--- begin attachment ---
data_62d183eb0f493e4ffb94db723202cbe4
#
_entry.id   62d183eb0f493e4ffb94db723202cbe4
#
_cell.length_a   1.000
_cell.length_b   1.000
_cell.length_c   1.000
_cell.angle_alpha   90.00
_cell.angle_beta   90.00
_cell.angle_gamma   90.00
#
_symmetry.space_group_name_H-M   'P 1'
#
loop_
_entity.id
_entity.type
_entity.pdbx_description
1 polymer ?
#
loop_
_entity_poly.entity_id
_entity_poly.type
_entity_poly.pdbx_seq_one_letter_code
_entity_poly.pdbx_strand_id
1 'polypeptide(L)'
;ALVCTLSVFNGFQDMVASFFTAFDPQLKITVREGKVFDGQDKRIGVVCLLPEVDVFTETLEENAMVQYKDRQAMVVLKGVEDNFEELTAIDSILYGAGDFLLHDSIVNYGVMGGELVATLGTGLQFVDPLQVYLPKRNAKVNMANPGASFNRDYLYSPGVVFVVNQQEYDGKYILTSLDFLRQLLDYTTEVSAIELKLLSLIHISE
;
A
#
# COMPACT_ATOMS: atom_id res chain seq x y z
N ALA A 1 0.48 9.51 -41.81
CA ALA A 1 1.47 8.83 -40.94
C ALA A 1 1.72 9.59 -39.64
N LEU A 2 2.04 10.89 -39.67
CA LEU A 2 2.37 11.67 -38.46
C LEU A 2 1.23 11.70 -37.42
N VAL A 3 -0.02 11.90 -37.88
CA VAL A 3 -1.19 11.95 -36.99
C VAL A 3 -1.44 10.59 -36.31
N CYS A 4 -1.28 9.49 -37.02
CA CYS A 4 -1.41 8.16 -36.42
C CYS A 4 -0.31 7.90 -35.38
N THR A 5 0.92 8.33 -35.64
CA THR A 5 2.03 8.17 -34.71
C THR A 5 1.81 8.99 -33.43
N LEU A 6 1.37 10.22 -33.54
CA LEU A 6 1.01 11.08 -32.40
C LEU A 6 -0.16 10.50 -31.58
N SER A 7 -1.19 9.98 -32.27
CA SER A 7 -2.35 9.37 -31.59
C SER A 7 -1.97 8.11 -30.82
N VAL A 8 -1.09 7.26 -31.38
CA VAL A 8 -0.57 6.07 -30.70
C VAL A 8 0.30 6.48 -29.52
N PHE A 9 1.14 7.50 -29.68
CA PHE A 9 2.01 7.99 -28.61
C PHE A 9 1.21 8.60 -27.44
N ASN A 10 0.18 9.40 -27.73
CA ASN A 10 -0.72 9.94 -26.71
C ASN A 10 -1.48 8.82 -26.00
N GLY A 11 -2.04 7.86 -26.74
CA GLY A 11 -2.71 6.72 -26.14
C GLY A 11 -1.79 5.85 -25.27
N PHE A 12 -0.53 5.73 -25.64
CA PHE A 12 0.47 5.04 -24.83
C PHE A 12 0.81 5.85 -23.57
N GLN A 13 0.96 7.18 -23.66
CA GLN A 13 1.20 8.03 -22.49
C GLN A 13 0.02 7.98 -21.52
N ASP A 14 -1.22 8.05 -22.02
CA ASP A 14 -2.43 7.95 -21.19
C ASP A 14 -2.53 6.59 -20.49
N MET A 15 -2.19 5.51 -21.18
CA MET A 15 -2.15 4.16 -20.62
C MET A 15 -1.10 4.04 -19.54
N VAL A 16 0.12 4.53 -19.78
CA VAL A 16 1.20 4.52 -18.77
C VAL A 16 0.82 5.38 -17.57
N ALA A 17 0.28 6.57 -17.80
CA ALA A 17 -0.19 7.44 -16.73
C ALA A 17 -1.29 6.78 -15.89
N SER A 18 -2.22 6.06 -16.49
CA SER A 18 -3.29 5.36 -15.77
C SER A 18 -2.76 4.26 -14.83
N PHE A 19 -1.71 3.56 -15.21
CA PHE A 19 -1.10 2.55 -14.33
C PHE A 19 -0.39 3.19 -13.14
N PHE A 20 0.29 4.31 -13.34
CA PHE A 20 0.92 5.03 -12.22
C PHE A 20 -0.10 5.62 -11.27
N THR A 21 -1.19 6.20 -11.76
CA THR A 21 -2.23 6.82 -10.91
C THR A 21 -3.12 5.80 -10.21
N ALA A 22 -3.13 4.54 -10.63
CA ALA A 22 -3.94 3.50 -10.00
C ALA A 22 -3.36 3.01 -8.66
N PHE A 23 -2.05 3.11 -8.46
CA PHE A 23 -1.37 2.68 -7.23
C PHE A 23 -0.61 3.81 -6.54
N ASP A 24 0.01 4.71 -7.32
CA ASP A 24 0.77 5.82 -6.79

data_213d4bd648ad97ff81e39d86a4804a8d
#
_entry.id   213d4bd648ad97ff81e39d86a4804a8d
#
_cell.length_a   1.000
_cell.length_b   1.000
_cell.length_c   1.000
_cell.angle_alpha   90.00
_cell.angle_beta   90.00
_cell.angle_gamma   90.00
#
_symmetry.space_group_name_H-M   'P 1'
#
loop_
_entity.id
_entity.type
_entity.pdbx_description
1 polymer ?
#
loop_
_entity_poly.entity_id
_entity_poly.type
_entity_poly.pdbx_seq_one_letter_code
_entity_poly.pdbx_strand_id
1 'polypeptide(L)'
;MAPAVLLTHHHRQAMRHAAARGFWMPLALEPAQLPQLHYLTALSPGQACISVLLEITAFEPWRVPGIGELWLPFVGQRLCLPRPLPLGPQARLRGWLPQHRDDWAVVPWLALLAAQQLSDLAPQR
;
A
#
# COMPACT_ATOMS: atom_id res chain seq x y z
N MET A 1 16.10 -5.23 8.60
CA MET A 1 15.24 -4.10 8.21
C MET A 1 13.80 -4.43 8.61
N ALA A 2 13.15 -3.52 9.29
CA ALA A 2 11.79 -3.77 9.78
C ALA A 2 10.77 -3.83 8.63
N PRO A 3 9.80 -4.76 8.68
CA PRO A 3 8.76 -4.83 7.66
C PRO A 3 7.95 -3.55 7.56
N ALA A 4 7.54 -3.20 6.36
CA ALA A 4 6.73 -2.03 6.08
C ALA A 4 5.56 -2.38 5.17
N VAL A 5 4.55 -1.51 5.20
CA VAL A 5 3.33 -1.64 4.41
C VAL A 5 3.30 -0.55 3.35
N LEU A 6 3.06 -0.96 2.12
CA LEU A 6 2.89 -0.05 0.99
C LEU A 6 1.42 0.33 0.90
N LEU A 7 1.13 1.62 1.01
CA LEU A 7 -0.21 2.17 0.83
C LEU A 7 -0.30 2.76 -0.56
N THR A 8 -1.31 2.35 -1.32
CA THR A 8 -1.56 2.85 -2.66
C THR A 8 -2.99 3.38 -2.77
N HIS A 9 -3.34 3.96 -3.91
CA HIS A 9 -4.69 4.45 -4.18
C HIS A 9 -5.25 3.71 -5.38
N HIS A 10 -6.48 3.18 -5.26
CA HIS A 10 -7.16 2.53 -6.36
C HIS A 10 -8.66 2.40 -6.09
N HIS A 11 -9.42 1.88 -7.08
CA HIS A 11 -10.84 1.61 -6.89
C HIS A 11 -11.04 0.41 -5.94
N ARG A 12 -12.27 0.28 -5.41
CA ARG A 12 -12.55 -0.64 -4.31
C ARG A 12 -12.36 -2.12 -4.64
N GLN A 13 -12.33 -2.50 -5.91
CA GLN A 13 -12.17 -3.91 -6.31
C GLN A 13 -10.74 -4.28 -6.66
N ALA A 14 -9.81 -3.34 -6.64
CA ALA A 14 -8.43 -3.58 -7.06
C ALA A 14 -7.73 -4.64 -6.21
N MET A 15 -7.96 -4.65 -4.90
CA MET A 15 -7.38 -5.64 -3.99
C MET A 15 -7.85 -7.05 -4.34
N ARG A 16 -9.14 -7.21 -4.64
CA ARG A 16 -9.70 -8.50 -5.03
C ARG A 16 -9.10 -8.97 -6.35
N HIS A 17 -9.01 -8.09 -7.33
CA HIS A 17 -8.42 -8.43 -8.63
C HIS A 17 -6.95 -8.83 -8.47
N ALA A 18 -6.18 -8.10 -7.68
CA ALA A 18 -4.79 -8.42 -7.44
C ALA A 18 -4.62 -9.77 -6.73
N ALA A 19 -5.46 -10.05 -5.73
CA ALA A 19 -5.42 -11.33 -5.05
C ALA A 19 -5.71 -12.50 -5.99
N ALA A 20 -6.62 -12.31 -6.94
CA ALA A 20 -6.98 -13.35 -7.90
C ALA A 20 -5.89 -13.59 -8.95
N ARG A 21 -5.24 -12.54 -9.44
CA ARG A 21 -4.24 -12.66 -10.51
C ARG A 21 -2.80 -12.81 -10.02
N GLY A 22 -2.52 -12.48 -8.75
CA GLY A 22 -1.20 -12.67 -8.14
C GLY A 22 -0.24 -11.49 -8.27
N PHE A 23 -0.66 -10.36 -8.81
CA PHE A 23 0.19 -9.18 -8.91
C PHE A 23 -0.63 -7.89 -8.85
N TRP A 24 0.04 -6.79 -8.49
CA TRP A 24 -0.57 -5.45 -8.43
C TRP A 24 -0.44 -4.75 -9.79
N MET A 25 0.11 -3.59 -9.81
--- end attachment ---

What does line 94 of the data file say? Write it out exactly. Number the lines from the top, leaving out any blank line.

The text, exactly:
N ALA A 22 -3.13 4.54 -10.63